‘This is the best part of our job,’ said GSPCA manager Steve Byrne.
‘It’s why we do what we do. It’s magical to see them go back to where they belong.’
The two seals, India and Joey, were rescued as days-old pups. Mr Byrne said most seals rescued by the GSPCA have somehow been separated from their mothers and are found unwell and underweight. India, a Guernsey-found seal pup, was rescued in March. Joey, a Jersey seal pup, was rescued in November 2020. They have been in the care of Geoff George, head of marine mammals at the GSPCA, ever since.
‘It’s always lovely to release them back into the wild where they belong,’ said Mr George.
The GSPCA team hauled the two crated seals down a boat slipway. Mr George opened the doors and the two pups tentatively hopped out to check their surroundings. Joey, described by Mr Byrne as a very grumpy seal, barked at India along the way. India took straight to the sea and was out of sight within several minutes. Joey required some more encouragement as he swam around the slipway and hesitated among nearby rocks and tide pools.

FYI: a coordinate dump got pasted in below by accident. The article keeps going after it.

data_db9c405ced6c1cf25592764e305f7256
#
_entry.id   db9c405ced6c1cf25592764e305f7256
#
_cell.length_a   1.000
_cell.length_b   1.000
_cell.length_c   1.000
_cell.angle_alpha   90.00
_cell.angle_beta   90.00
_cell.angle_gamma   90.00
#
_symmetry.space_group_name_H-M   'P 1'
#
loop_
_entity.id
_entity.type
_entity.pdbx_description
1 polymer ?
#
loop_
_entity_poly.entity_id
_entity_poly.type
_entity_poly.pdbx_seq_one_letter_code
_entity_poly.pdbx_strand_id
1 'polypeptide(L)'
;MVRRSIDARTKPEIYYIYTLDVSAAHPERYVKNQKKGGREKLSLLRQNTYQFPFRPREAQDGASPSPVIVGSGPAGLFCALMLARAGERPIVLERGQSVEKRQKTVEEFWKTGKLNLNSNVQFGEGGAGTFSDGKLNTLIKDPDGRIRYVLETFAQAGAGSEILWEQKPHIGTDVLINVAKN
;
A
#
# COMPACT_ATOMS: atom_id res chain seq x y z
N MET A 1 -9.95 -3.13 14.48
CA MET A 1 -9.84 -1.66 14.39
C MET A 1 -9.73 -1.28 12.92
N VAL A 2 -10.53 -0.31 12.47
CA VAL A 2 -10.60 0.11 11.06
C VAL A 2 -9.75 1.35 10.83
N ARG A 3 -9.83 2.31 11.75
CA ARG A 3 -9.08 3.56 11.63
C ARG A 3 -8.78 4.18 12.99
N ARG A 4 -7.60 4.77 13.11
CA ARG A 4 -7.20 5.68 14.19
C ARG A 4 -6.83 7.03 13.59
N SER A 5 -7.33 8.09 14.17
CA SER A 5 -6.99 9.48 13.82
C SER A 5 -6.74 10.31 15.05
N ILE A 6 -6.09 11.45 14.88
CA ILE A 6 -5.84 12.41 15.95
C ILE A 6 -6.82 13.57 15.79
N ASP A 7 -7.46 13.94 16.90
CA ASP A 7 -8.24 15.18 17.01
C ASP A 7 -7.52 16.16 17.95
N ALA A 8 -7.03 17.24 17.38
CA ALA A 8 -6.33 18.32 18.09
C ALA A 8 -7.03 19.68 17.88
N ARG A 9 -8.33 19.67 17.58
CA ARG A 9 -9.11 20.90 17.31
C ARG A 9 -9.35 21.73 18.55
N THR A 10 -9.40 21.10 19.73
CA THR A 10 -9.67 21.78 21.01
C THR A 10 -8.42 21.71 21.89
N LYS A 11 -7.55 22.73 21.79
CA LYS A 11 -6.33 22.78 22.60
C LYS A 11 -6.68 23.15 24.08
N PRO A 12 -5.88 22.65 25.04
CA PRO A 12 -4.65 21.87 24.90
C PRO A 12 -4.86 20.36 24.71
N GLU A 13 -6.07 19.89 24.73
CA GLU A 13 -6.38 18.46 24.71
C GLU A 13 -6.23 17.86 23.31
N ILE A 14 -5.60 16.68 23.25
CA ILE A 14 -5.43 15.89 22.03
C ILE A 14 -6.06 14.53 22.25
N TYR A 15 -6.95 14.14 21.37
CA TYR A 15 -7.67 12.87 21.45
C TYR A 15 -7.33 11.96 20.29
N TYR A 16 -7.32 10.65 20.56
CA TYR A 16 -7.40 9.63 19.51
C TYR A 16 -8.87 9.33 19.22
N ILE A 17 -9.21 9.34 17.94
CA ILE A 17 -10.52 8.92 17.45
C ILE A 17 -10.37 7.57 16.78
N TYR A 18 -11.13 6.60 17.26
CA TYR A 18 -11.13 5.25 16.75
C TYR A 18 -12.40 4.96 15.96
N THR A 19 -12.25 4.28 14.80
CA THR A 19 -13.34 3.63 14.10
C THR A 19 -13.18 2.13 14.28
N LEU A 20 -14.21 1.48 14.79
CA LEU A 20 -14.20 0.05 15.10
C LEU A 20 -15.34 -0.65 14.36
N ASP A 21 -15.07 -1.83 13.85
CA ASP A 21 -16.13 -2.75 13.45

‘Both were so thin and unwell when they were rescued and have been through a lot but they are now both ready for the wild,’ Mr Byrne said.
The seals both had clean bills of health from vets and weighed approximately 50kg. Two more seals still remain in GSPCA care.
‘We will still have Titan the Guernsey seal pup and Porkpie the Cornish seal pup, who have a little way to go until they are ready,’ said Mr Byrne.
Usually, seals are released into the sea from Jethou but due to GSPCA time constraints, India and Joey became the first rehabilitated seals to be released from Guernsey shores. He said any swimmers that come into contact with wild seals should stay well away from them.
‘They are wild animals. If someone sees a seal that needs to be rescued, they should stay away and contact us for help.’
For this reason, the exact location of the seal release is not being released.